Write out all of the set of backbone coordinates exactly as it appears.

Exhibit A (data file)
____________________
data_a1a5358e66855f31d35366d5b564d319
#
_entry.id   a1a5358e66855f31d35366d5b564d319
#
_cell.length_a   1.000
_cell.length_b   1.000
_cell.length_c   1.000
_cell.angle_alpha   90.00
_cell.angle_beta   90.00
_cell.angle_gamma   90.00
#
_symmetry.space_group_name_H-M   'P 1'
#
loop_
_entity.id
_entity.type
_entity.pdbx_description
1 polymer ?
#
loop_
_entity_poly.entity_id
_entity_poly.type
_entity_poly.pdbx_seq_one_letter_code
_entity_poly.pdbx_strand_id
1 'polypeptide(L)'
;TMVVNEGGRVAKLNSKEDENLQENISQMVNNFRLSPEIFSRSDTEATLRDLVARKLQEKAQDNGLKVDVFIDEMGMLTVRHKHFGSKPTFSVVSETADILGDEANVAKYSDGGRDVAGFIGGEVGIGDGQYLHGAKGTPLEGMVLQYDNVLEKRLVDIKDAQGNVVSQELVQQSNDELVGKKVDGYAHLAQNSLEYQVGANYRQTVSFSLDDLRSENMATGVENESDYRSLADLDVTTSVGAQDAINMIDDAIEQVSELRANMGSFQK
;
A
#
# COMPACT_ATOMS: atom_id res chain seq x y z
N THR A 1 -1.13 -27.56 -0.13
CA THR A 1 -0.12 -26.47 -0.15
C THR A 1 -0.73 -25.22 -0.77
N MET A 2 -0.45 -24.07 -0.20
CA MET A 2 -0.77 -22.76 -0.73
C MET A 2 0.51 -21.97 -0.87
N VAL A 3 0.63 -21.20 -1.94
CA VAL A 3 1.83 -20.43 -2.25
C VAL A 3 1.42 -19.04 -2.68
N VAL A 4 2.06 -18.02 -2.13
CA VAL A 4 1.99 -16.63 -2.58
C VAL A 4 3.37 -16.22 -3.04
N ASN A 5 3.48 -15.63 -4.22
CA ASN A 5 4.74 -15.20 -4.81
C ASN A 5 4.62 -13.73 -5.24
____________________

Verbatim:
data_a1a5358e66855f31d35366d5b564d319
#
_entry.id   a1a5358e66855f31d35366d5b564d319
#
_cell.length_a   1.000
_cell.length_b   1.000
_cell.length_c   1.000
_cell.angle_alpha   90.00
_cell.angle_beta   90.00
_cell.angle_gamma   90.00
#
_symmetry.space_group_name_H-M   'P 1'
#
loop_
_entity.id
_entity.type
_entity.pdbx_description
1 polymer ?
#
loop_
_entity_poly.entity_id
_entity_poly.type
_entity_poly.pdbx_seq_one_letter_code
_entity_poly.pdbx_strand_id
1 'polypeptide(L)'
;TMVVNEGGRVAKLNSKEDENLQENISQMVNNFRLSPEIFSRSDTEATLRDLVARKLQEKAQDNGLKVDVFIDEMGMLTVRHKHFGSKPTFSVVSETADILGDEANVAKYSDGGRDVAGFIGGEVGIGDGQYLHGAKGTPLEGMVLQYDNVLEKRLVDIKDAQGNVVSQELVQQSNDELVGKKVDGYAHLAQNSLEYQVGANYRQTVSFSLDDLRSENMATGVENESDYRSLADLDVTTSVGAQDAINMIDDAIEQVSELRANMGSFQK
;
A
#
# COMPACT_ATOMS: atom_id res chain seq x y z
N THR A 1 -1.13 -27.56 -0.13
CA THR A 1 -0.12 -26.47 -0.15
C THR A 1 -0.73 -25.22 -0.77
N MET A 2 -0.45 -24.07 -0.20
CA MET A 2 -0.77 -22.76 -0.73
C MET A 2 0.51 -21.97 -0.87
N VAL A 3 0.63 -21.20 -1.94
CA VAL A 3 1.83 -20.43 -2.25
C VAL A 3 1.42 -19.04 -2.68
N VAL A 4 2.06 -18.02 -2.13
CA VAL A 4 1.99 -16.63 -2.58
C VAL A 4 3.37 -16.22 -3.04
N ASN A 5 3.48 -15.63 -4.22
CA ASN A 5 4.74 -15.20 -4.81
C ASN A 5 4.62 -13.73 -5.24